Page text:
[INDOLOGY] some thoughts about modality, vyaapti and `eva'
Brendan S. Gillon, Prof.
brendan.gillon at mcgill.ca
Wed Jun 30 19:11:04 UTC 2021
Dan's recent post has prompted a couple of more thoughts, which members
of the list might find useful.
Comment on `abhaava':
The first point elaborates on Dan's point about `abhaava'. `abhaava' is
ambiguous between a non-relational meaning, well translated by
`non-existence', and a relational meaning, well translated by the
English relational noun `absence'. Compare the English word `empty',
which is also relation, though context sensitive. An empty jar is
usually empty of a contextually relevant liquid, but is not usually
empty of air; whereas in a chemistry lab, an empty jar might be
virtually empty of all matter whatsoever.
Comment 1 on `vyaapti':
It is not uncommon for many authors to translate `eva' when used in the
triruupahetu as `necessarily'. It does, of course, mean `only'. But it
is also an emphatic, corresponding roughly to `indeed'. The translation
of `necessarily' is not supported by either Apte or MW. Nor is it
supported by any of the hundred or so uses of `eva' which I have tracked.
Comment 2 on `vyaapti':
That said, I agree with Dan that the notion of necessity comes up in
connection with the problem of establishing the pervasion of one
property by another. This issue arises with establishing a subset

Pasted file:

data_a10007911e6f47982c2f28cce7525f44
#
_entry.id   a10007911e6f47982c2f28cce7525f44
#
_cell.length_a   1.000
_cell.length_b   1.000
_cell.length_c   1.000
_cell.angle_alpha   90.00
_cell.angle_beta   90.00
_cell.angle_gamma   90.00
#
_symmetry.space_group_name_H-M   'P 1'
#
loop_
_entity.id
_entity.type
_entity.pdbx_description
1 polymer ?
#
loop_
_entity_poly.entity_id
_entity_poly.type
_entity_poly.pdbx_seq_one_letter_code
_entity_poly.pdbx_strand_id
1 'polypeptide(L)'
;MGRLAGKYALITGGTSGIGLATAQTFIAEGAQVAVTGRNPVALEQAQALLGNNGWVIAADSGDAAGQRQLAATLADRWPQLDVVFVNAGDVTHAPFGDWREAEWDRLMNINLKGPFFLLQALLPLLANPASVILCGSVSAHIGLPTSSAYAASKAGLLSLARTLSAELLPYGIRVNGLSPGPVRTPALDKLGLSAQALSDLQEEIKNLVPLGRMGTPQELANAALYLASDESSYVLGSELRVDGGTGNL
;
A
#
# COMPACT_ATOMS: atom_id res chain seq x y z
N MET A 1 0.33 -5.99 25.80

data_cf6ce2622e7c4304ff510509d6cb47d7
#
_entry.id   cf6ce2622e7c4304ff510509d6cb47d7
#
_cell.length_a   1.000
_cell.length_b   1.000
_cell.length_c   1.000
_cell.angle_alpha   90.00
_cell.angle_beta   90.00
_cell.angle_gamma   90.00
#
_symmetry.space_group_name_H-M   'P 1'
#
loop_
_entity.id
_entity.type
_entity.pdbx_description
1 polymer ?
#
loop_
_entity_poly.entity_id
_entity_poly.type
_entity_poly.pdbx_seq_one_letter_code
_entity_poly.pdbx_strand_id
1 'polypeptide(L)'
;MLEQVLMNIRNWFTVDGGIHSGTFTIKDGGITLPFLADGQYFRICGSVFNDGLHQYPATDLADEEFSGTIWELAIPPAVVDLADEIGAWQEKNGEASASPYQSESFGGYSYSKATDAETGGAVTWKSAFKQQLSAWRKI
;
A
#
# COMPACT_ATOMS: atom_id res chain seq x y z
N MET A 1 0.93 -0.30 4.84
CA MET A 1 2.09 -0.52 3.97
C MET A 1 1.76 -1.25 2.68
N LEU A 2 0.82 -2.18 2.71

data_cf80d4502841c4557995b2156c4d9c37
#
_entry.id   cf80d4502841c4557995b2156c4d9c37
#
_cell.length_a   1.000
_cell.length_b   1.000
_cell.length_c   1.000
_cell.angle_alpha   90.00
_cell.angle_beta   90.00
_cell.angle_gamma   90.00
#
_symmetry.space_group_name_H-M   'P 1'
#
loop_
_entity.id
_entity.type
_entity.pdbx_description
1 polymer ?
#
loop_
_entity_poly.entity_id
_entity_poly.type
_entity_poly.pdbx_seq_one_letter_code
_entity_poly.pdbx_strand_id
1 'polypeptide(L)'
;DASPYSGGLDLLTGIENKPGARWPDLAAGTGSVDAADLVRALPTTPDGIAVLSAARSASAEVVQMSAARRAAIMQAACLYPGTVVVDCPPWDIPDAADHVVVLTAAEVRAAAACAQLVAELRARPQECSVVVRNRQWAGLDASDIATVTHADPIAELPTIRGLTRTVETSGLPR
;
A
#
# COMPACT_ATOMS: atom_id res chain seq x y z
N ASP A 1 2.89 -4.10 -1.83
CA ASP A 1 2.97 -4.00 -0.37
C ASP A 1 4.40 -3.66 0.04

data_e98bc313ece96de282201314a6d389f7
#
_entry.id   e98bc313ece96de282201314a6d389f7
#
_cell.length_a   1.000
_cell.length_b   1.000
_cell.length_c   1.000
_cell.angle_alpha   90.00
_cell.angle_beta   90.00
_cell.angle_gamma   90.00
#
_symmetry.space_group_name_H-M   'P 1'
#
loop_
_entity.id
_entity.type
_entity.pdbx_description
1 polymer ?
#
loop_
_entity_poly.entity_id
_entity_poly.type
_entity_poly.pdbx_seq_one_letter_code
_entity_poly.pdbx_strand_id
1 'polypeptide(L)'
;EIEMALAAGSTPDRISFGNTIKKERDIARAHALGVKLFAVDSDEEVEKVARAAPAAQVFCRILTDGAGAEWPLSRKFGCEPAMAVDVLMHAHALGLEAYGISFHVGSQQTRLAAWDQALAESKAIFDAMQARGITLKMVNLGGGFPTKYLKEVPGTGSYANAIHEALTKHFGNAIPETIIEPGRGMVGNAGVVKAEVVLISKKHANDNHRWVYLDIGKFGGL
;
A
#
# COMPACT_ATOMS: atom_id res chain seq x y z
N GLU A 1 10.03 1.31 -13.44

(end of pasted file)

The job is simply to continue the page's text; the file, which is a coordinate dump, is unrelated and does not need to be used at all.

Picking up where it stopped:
relation between the instances of two properties, such as being an oak
and being a tree and is addressed by Dharmakiirti early in his
svaarthaanumaana chapter. Dharmakiirti seeks to address the problem of
how one knows from a limited sample of A's and B's that All A's are B's.
His answer is to invoke a pair of metaphysical relations, causation and
`identity', which, once established from A to B, guarantees that All A's
What I am not aware of and would be grateful to know if whether or not
there any discussions of how to distinguish between universal claims,
such as `all the nails in this board are rusty', which are accidental
generalizations and do not support subjunctive propositions, and `all
men are mortal', which seem non-accidental and do support subjunctive
propositions. (This is a topic of importance to the philosophy of
science and was noted by Nelson Goodman. I do not know whether or not
something comparable appears in Aristotle or in the Medievals.)
Brendan S. Gillon email: brendan.gillon at mcgill.ca
Department of Linguistics
McGill University tel.: 001 514 398 4868
1085, Avenue Docteur-Penfield
Montreal, Quebec fax.: 001 514 398 7088
H3A 1A7 CANADA
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